After winning money at a horse bet, but having it stolen by a pickpocket, Seong Gi-hun has had it: in order to pay off his huge debt to the loan sharks, he accepts the offer of a shady man to enlist in a mysterious tournament game on a remote island. The prize: 45.6 billion won. He is given the number 456, being the last of the over 400 participants. He meets other players there: Sang-woo, whose firm went bankrupt and is sought by the police; Sae-byeok, a North Korean defector; an old man suffering from brain tumor; Deok-su, a bully; Ali, a Pakistani immigrant... The games are various, but the losers always lose their lives: Red Light, Green Light; having to carve up a triangle, circle or an umbrella from a cookie; two teams pulling a rope over a high altitude; walking over a bridge made out of solid or fragile glass platforms... The games are played to entertain spoiled rich people wearing masks. In the end, only Gi-hun and Sang-woo survive to the finale, the squid game. However, Gi-hun refuses to win and wants to cancel the game, but Sang-woo commits suicide, making Gi-hun the winner by default. Back on the streets, he meets the old man again, who admits of being one of the rich people who orchestrated the games for fun. The old man dies, while Gi-hun contemplates to take revenge on the game hosts.
Netflix’s most watched TV series at that time, “Squid Game” is a Korean variation of “Rollerball”, “The Running Man”, “The Prize of Peril” and other dystopian survival films from the 70s and 80s that predicted how the very powerful may one day get so bored that the only thing that amuses them is to watch people playing games for life or death, as some sort of modern deterioration back to the mindset of the Gladiator games. “Squid Game” is a giant dark allegory on capitalism, showing how poor people would do the strangest things just to get money from rich people in charge. Even greed outside games is rewarded, obvious in an episode when a bully beats up a man to death, which just increases the reward money, since there are now fewer contestants. In episode 2, the contestants vote to leave such a brutal game tournament, since over 200 of them were shot in the first round, but that is tantamount to quitting a job—they are free, but back on the streets in debt, and thus decide to return “back to work” to get money. The message of inequality and the clash between the upper and lower class is shaped far better here than in Bong’s clumsily written social issue film “Parasite”.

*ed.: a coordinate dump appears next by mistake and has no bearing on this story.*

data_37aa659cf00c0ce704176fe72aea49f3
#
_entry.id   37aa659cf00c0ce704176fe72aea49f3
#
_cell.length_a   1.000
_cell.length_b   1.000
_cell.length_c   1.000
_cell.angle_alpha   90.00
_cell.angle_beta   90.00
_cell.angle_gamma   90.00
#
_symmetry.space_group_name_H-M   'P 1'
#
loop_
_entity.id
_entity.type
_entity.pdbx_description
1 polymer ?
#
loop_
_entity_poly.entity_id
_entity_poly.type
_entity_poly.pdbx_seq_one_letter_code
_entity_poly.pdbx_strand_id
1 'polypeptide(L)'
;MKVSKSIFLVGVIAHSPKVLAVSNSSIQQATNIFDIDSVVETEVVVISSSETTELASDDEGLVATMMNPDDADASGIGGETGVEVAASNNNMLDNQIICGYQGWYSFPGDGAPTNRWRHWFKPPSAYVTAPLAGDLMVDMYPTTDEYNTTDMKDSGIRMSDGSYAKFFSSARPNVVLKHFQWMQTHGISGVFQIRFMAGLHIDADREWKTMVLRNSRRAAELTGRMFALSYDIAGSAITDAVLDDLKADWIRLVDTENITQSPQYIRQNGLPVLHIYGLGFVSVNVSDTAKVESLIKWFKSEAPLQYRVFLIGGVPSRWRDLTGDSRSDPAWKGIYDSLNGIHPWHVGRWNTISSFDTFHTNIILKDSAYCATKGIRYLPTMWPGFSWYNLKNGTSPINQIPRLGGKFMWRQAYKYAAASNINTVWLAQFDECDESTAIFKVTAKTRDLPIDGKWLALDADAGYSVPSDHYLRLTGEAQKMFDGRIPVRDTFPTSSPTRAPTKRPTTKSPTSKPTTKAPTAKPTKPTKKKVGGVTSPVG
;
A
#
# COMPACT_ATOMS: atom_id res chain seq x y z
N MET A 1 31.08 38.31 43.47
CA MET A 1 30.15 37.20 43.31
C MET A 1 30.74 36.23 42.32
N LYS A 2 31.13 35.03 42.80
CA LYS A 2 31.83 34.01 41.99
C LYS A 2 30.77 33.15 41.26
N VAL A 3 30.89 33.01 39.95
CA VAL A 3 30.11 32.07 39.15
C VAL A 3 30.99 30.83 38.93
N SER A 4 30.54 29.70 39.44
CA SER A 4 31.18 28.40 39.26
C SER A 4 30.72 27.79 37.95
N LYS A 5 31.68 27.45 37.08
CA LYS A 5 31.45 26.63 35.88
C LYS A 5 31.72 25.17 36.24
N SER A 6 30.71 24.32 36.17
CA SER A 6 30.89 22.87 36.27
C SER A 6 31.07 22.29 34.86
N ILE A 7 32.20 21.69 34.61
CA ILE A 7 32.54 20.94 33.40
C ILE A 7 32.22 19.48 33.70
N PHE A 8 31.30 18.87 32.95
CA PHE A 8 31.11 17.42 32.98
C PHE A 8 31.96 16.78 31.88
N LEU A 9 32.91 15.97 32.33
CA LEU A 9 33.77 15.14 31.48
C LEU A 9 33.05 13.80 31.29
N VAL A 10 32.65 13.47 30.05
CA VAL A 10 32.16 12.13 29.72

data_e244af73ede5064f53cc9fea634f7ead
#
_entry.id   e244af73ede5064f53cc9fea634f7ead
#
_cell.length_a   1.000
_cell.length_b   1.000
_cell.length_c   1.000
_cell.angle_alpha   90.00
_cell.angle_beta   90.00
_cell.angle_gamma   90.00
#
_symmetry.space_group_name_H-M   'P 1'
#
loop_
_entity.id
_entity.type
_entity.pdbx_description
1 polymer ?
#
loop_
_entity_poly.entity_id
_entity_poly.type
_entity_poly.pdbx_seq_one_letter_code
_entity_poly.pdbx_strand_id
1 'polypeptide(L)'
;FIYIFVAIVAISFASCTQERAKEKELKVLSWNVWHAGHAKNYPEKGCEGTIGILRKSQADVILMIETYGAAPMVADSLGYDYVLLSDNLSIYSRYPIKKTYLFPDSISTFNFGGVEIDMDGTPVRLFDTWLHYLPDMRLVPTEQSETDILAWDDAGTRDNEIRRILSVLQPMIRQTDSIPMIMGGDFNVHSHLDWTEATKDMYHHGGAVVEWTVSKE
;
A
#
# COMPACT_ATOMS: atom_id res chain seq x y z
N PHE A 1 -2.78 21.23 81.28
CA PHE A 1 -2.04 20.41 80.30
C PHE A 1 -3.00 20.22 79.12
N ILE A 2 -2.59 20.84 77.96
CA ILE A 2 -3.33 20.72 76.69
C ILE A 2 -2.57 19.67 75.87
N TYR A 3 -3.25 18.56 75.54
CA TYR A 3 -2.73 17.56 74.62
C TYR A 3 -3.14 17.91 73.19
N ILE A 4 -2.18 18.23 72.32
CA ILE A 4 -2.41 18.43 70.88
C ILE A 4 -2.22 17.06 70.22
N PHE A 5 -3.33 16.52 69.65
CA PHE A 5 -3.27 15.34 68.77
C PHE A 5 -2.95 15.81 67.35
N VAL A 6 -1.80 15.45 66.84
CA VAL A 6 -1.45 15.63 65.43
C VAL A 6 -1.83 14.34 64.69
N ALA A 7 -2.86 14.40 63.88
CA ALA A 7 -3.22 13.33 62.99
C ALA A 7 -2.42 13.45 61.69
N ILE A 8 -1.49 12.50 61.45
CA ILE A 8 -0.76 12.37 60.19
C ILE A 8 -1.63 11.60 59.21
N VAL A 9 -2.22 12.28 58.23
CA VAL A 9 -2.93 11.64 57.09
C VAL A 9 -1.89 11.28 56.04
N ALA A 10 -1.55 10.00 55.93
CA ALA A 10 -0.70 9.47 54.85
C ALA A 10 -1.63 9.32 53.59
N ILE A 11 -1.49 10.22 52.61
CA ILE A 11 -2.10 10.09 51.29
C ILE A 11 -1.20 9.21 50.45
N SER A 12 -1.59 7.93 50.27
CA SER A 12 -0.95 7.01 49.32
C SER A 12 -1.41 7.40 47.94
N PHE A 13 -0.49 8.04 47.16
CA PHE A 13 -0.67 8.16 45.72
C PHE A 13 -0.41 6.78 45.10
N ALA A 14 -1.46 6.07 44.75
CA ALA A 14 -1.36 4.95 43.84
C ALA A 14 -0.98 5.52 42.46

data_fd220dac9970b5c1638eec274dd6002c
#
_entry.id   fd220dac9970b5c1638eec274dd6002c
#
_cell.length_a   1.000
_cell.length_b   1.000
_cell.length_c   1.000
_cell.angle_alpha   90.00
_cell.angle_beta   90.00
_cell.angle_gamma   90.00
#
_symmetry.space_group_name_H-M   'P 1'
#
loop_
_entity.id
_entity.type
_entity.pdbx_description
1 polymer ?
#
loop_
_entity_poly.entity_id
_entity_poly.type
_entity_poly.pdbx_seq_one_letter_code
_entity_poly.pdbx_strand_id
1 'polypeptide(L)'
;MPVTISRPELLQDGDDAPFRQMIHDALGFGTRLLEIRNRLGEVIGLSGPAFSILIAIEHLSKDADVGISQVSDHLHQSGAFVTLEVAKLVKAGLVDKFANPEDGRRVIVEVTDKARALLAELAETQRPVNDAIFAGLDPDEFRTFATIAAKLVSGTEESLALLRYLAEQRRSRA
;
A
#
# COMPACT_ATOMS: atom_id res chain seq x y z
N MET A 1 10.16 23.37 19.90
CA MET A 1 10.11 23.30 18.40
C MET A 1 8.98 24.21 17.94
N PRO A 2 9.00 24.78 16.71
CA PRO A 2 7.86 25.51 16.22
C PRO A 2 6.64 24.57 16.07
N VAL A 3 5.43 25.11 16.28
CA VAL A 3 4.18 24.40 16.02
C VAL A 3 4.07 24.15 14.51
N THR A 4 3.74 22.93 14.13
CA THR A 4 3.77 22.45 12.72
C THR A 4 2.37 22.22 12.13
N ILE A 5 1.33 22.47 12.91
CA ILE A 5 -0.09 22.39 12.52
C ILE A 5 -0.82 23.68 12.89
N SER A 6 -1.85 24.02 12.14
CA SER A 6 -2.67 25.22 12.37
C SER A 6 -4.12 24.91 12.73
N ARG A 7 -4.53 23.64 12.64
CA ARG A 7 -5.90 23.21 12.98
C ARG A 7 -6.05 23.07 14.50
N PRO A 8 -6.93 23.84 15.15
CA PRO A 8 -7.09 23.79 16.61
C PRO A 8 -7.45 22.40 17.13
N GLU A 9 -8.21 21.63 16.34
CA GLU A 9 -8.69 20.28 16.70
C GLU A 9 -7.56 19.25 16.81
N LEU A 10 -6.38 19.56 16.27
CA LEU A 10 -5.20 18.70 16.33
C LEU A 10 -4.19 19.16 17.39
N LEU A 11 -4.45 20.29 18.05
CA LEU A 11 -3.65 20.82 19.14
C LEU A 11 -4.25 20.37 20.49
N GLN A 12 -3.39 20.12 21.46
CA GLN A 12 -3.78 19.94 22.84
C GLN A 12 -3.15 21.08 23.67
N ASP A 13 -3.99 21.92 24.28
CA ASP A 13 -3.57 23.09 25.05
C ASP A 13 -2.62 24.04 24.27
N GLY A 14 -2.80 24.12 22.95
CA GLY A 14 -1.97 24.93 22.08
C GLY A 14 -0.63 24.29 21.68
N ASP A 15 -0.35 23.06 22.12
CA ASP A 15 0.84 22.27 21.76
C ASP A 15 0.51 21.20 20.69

“Squid Game” is also an allegory on integrity, presented in the honest hero, and on power, depicting a strange dictatorship of the spoiled tycoons who perversly watch these bloody games for entertainment, because they feel they have superior power over others. This series is strange and hermetic at first, but it is a world which is so addictive that once you enter it and see only 2-3 episodes, you have to see it to the end. The writing is rather conventional, since the dialogues are standard, and it is not that suitable for repeated viewings once you have seen it, losing its surprise factor, yet it is suspenseful when you watch it for the first time. The characters are mostly archetypes, nameless players reduced to numbers, but are sufficiently modeled to recognize them: from the religious fanatic who thinks God will save him; through the immigrant who wants to stay polite and kind in this rough game of competition; up to the bully whose brute selfishness knows no limits (and is thus immediately set-up for the viewers to cheer for his fall). Sadly, the last two episodes are underwhelming, ending on an anticlimactic note—yet the high impression was still achieved previously, confirming Korea's pop-culture "new wave" in the early 21st century.